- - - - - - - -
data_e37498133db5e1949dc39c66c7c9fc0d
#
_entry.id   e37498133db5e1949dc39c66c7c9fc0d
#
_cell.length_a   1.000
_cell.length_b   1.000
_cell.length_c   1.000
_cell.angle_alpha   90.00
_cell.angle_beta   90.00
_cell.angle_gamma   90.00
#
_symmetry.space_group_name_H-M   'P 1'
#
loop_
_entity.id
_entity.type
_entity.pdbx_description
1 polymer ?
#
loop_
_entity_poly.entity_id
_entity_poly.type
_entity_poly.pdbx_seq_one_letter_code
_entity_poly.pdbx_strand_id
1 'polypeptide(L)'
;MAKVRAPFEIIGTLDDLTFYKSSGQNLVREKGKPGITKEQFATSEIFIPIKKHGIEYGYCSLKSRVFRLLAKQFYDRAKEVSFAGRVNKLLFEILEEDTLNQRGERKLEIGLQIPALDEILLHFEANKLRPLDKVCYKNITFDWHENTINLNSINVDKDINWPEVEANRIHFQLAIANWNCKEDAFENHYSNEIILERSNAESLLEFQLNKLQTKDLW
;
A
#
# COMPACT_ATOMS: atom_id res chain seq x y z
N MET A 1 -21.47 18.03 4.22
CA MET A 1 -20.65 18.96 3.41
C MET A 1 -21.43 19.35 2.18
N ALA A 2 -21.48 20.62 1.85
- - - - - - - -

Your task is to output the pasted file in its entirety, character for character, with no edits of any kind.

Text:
data_e37498133db5e1949dc39c66c7c9fc0d
#
_entry.id   e37498133db5e1949dc39c66c7c9fc0d
#
_cell.length_a   1.000
_cell.length_b   1.000
_cell.length_c   1.000
_cell.angle_alpha   90.00
_cell.angle_beta   90.00
_cell.angle_gamma   90.00
#
_symmetry.space_group_name_H-M   'P 1'
#
loop_
_entity.id
_entity.type
_entity.pdbx_description
1 polymer ?
#
loop_
_entity_poly.entity_id
_entity_poly.type
_entity_poly.pdbx_seq_one_letter_code
_entity_poly.pdbx_strand_id
1 'polypeptide(L)'
;MAKVRAPFEIIGTLDDLTFYKSSGQNLVREKGKPGITKEQFATSEIFIPIKKHGIEYGYCSLKSRVFRLLAKQFYDRAKEVSFAGRVNKLLFEILEEDTLNQRGERKLEIGLQIPALDEILLHFEANKLRPLDKVCYKNITFDWHENTINLNSINVDKDINWPEVEANRIHFQLAIANWNCKEDAFENHYSNEIILERSNAESLLEFQLNKLQTKDLW
;
A
#
# COMPACT_ATOMS: atom_id res chain seq x y z
N MET A 1 -21.47 18.03 4.22
CA MET A 1 -20.65 18.96 3.41
C MET A 1 -21.43 19.35 2.18
N ALA A 2 -21.48 20.62 1.85